Mummy Sleep Deprivation – Top 3 Survival Tips

Wake up coffee

As a mum of a 4 year old and 10 month old, the sleep deprivation struggle has at times been real. Those early days of motherhood when you’re feeding your little one every 2 hours is really bloody hard. Don’t let anyone tell you otherwise. But, those 2 hourly sessions do quickly become 3 hours (I promise!) and then you might actually get a 4 hour stretch in the middle of the night and immediately feel like a new women who can take on the world!

I was certainly fuelled by caffeine and sugar during those early days with my two but I do think the older they get, the more complicated the sleep dynamic can occasionally become. Firstly, they lull you into a false sense of security. When your little one first arrives, one of the main topics of conversation is ‘oooo, how’s the sleep thing going?’. After a few months of feeling like the walking dead, you do finally get over the line of regular 6-12 hour sleep. And then ‘sleep regression’ kicks in. You know it’s an actual thing when it has a relatable title. But that too shall pass (thanks to controlled crying in my case – I know, how controversial am I) and as you start to state your child’s age in years not months, you confidently feel that those sleep deprived days are behind you and give yourself a self congratulatory pat on the back for your excellent parenting.

And then they start waking up in the night again. A lot. And that false sense of security they lulled you into is quickly replaced by the fear that your child has a nocturnal alarm button that is pressed as soon as your eyes start to flicker to a close. I’ve got to be honest, we’ve only had small episodes of this for which we are very grateful but for many, a childs nightly sleep (or non-sleep) tendencies can disrupt lift for several years. Urgh, I need more coffee just thinking about it. In my experience, here’s what works for us – I am in no way trained in sleep therapy and every child is different. Also, this shizzle could all fall apart for us at any given moment and I’m constantly walking on the same tightrope as you;

  1. Children wake up for a reason

Yes, this is true. At least at first. Children genuinely do at times have feelings of anxiety and worry that they can’t necessarily articulate so their behaviour reflects these feelings in different ways. But kids are resilient. Far more resilient than adults. And the original emotional issue that was originally causing them to wake could well have been forgotten 2 weeks into calling you 7 times a night to ‘find’ Nanny the Rabbit. They probably just quite like the 2 am chit chat now. I do think that as adults we over analyze lots of stuff. Children (obviously depending on any complexity in their life) don’t have the same frame of references (or baggage) that we do so can move on much more quickly.

2. Routines are too restrictive

Well, depending on how you apply the routine in my view. I work four days a week and my children attend a mixture of nursery and grandparents houses. Their days are punctuated by different people taking care of them who all have slightly different ways of doing things. But they both start and end the day with the same routine. I believe it gives them some kind of sense of security when one day they’re at rolling around in shaving foam at nursery (anyone else loathe messy play??) and the next they’re sat in a grandparents house having a contraband sweet treat and quiet cuddle. But we always eat breakfast together and leave after Ben & Holly has finished (yes we have the TV on, I’m not supermum you know!) and they always have bath, story, milk and bed at night. That said when times are tough (and the chance of getting your child to contemplate sleep is slim) breaking the routine for a night can be like pressing the re-set button. It’s use is multi-purpose in my view.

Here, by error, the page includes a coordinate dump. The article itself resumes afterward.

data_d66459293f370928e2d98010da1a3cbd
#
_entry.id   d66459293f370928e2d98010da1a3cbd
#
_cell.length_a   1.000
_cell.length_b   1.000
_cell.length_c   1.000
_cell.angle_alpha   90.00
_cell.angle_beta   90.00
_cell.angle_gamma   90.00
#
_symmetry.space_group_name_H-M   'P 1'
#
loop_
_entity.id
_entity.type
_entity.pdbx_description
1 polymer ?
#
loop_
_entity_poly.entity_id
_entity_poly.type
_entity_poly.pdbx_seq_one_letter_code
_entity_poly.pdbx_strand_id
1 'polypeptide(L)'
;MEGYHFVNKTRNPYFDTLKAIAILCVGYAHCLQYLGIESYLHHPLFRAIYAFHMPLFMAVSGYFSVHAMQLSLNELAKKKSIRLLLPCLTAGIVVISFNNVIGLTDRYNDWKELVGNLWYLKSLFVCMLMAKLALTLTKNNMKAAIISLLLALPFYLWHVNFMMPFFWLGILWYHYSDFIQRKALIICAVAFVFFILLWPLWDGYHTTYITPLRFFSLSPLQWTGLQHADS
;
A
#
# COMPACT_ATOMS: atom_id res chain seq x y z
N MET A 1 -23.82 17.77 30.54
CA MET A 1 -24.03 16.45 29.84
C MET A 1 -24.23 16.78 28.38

3. You’re a parent, sleep deprivation goes with the territory

Well, yes and no on this one. I do think that we’re the only ones who can usually solve the problem as we do know our children best but there is a caveat to this that comes later. Perhaps a sleepover at Grandmas could break the cycle – although you won’t get any sleep whilst they’re away as you’ll be too guilt ridden that your children will have separation anxiety (they won’t, remember the contraband sweet treats I mentioned earlier) or that Grandma will never have them over again as they’ve had such an appalling night. But just remember, ‘Grandma’ was ‘mummy’ back in the day and the familiar zombie feeling may gain you some renewed empathy.

When I mentioned earlier that we’re the only ones that can solve the problem, the caveat was that we don’t actually need to do it all on our own. There’s a reason why people such as sleep consultants exist. You are not alone sleep deprived manic state, we’ve all been there at some point. There’s no silver bullet that will solve every possible child sleep issue but just try not to lose your mind, ask for help you need it and never EVER let the Nespresso supply run too low. x

What got you through the sleep deprivation stage and would you do anything differently?